Theses and Dissertations

Date of Award


Document Type


Degree Name

Doctor of Philosophy (PhD)


Business Administration

First Advisor

Dr. Michael A. Abebe

Second Advisor

Dr. Jennifer L. Welbourne

Third Advisor

Dr. Sibin Wu


Small business owners (entrepreneurs) are heterogeneous in their motivations and goals, with some seeking to expand firm scope, size, and purpose, and others seeking stability. The small and medium firm growth literature indicates that growth intention varies, but why does it vary so much, and so often? Why do some firms have a threshold mentality, represented by a stability intention, while others have a growth intention? To explore these questions, this dissertation empirically examines the socio-cognitive determinants of small and medium firm growth intentions. Participants included owner/managers of independent Small and Medium-sized Enterprises (SMEs) decision-making authority for their firms. 159 usable responses were obtained from the United States. Those responses were analyzed using hierarchical moderated regression and mediation analysis. The results of this study indicate that Managerial Optimism predicts small and medium firm Growth Intention, but Fear of Failure does not. Furthermore, Managerial Optimism’s influence over growth intention is fully mediated by market information interpretation as opportunity. Market information interpretation as threat, however, does not predict small and medium firm Growth Intention. Social Capital in the form of business and community organizations directly predicts small and medium firm growth intention, regardless of market information interpretation outcome. Finally, Entrepeneurial Orientation does not play any moderating role between market information interpretation and Growth Intention. The findings presented here imply that the development of Growth Intention, even in small and medium firms with relatively simple command structures, is a complex process that depends on both personal and social factors, and that changes in nature depending on how the manager perceives their market environment. This research significantly extends the literature in illustrating how these processes function, and in providing a guide for further research.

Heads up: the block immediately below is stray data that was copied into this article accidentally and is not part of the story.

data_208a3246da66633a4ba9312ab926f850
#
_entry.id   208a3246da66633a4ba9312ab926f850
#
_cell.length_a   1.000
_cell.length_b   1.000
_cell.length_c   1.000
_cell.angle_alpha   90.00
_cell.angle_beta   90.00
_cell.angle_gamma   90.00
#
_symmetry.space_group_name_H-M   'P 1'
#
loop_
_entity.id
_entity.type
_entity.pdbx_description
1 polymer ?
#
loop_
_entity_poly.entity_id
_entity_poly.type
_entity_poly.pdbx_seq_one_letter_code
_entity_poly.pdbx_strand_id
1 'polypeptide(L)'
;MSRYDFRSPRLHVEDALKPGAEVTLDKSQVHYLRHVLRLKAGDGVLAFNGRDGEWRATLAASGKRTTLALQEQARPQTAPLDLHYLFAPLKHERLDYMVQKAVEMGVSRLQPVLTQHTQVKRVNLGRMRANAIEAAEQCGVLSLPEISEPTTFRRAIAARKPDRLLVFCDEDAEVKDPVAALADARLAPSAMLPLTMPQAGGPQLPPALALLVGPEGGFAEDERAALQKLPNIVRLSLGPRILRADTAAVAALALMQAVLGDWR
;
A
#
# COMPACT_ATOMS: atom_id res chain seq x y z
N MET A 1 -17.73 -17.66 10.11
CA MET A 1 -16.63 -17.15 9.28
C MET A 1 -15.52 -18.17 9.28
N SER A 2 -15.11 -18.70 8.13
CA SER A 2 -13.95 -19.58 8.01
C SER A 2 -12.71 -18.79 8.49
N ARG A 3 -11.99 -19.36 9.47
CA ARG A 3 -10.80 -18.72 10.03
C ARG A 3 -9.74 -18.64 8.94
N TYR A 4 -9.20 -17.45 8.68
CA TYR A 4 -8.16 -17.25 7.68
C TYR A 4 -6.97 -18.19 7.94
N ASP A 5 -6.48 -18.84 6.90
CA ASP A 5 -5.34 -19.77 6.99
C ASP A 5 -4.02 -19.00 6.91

Copyright 2017 David A. Alvarado. All Rights Reserved.